Sarah Battenfield is a Post-Doctoral Research Associate in Dr. Jesse Poland’s lab at Kansas State University working on wheat quality and genomic selection.
Wheat (Triticum aestivum L.) is the second most widely grown cereal grain and a primary staple food crop. Current estimates predict a global population of greater than 9 billion humans by the year 2050 (Gerland, 2014). Wheat per capita consumption is 65 kg per year, which supplies approximately 16 g of protein daily for each person in the world (FAOSTAT, 2013). To meet the growing demands for human consumption, overall wheat production must increase and wheat cultivars must possess suitable end-use quality for release and consumer acceptability. However, breeding for quality traits is often considered a secondary target relative to grain yield, largely due to amount of seed needed and overall expense of testing. Without testing and selection, many undesirable materials are advanced expending additional time and resources and reducing overall genetic gain in breeding programs.
Wheat processing and end-use quality improvement is a difficult challenge in addition to improving yield. Bread wheat flour is traditionally used for a variety of products including leavened, unleavened and steamed breads, as well as cookies, cakes, and pastries. Additionally, wheat is used for ready-to-eat breakfast cereals, malt in brewing, and there are growing markets for healthier or value-added whole-wheat alternatives and convenience foods such as frozen or refrigerated dough products which are purchased ready-to-cook. These food products represent even wider specific end-use quality requirements for optimal production in an industrial process. Each of these products demands flours with specific best-fit quality profile. Wheat must be assessed as grain, flour, dough, and bread or other final product to assess the suitability of wheat flour from a given variety for each specific end-use product. However, wheat quality is usually not assessed until late in the breeding program, initially because it should be a pure line, then also due to amount of seed necessary and cost of testing.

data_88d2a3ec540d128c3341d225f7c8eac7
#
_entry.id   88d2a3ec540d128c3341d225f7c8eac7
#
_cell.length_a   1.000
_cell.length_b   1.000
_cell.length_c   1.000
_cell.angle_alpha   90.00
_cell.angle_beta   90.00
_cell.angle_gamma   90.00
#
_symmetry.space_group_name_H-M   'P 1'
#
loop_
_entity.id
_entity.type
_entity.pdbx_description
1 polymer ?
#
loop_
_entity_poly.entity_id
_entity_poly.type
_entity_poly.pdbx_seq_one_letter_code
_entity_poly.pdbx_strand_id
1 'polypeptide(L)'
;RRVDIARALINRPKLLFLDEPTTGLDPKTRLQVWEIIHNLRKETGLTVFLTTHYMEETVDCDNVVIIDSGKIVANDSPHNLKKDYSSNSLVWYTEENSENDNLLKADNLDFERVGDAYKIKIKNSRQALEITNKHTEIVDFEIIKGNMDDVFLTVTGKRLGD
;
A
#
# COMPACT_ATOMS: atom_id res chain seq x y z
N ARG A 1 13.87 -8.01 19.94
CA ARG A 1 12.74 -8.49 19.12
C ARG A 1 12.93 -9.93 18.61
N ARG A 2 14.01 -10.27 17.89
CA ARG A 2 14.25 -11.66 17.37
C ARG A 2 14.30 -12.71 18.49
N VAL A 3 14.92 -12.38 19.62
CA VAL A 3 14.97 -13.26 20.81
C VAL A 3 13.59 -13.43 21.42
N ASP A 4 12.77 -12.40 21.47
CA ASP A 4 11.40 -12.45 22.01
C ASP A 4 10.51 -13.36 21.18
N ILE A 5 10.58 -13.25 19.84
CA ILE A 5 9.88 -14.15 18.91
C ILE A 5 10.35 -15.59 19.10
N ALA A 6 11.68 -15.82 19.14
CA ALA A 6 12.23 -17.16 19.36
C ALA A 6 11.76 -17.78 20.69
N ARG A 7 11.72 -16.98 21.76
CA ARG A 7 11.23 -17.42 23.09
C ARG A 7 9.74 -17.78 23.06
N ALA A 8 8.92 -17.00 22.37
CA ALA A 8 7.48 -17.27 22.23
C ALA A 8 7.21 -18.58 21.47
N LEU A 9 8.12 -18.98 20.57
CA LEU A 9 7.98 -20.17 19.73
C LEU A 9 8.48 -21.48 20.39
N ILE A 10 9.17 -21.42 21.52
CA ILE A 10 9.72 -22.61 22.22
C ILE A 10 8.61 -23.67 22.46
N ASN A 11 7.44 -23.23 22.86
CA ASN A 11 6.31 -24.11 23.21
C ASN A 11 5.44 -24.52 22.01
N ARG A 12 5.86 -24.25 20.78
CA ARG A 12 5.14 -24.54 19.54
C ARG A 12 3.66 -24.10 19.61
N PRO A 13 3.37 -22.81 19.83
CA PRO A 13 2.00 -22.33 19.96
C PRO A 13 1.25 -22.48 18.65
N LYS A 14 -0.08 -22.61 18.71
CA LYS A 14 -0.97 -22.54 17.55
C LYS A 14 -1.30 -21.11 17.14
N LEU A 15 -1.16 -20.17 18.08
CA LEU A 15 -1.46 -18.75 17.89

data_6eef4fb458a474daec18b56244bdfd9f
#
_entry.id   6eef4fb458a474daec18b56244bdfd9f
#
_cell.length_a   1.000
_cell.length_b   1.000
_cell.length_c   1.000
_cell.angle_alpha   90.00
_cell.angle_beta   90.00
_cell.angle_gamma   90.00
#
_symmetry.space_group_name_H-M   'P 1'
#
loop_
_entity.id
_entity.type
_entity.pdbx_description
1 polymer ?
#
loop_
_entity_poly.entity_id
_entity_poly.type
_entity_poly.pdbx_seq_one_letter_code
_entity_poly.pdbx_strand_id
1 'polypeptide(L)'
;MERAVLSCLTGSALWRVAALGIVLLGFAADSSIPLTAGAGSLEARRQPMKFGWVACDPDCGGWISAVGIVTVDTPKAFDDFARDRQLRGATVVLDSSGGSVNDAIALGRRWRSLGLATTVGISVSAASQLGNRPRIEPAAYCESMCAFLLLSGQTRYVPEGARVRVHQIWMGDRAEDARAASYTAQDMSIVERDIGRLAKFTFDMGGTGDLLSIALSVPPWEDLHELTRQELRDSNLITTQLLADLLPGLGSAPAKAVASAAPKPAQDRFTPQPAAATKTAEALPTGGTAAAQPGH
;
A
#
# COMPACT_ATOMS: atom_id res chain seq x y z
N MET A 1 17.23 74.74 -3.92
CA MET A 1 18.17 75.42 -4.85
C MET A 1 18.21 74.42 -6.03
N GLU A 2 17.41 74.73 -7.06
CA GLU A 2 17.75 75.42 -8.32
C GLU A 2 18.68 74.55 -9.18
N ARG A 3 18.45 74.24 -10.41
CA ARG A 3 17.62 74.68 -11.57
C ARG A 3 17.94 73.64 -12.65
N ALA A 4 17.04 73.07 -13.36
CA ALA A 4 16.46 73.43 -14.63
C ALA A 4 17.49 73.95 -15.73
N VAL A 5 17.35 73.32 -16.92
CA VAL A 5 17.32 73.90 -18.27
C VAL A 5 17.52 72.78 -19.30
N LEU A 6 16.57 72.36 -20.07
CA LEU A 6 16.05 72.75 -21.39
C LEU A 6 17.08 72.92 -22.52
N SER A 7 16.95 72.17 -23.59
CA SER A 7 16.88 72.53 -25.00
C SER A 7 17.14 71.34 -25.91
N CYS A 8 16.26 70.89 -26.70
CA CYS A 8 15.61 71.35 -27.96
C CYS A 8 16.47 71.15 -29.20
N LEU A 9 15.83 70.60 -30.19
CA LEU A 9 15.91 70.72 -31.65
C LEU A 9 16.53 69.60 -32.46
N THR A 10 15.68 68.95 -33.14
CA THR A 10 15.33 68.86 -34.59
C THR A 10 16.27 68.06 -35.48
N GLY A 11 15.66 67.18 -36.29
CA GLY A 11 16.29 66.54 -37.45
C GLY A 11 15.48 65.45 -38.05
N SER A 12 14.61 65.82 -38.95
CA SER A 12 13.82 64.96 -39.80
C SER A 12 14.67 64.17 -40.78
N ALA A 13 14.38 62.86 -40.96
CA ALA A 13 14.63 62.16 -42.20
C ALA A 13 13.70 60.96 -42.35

Now, the cost of genotyping has decreased to the point that many possible candidate wheat lines may have whole-genome profiling each year. Thus, models have been developed to utilize these high-density genetic markers as predictive tools of wheat quality. Sarah has demonstrated the ability of these models to have good predictive abilities, and is continuing her efforts in wheat quality improvement in the context of wheat breeding programs.
Previous Research Experience
As a Monsanto Beachell-Borlaug International Scholar at Kansas State University under the direction of Drs. Allan Fritz, Jesse Poland, and Rebecca Miller, Sarah worked cooperatively with the International Maize and Wheat Improvement Center (CIMMYT) with advisors Drs. Ravi Singh and Carlos Guzman to develop genomic selection models and map the underlying genes for wheat processing and end-use quality in the CIMMYT and Kansas State breeding programs. She also assisted in selection and advancement of wheat candidate lines in the hard winter wheat varietal breeding program at Kansas State University, global spring wheat breeding program at CIMMYT, and the wheat germplasm development program at Oklahoma State University.
PhD. – Kansas State University, Genetics - 2015
Advisor: Allan Fritz
Dissertation: ‘Genomic selection and association mapping for wheat processing and end-use quality’
MSc. – Oklahoma State University, Plant and Soil Sciences – 2011
Advisor: Art Klatt
Thesis: ‘Genetic yield potential improvement of semi-dwarf winter wheat in the Great Plains’
BSc. – Oklahoma State University, Human Development and Family Sciences-2009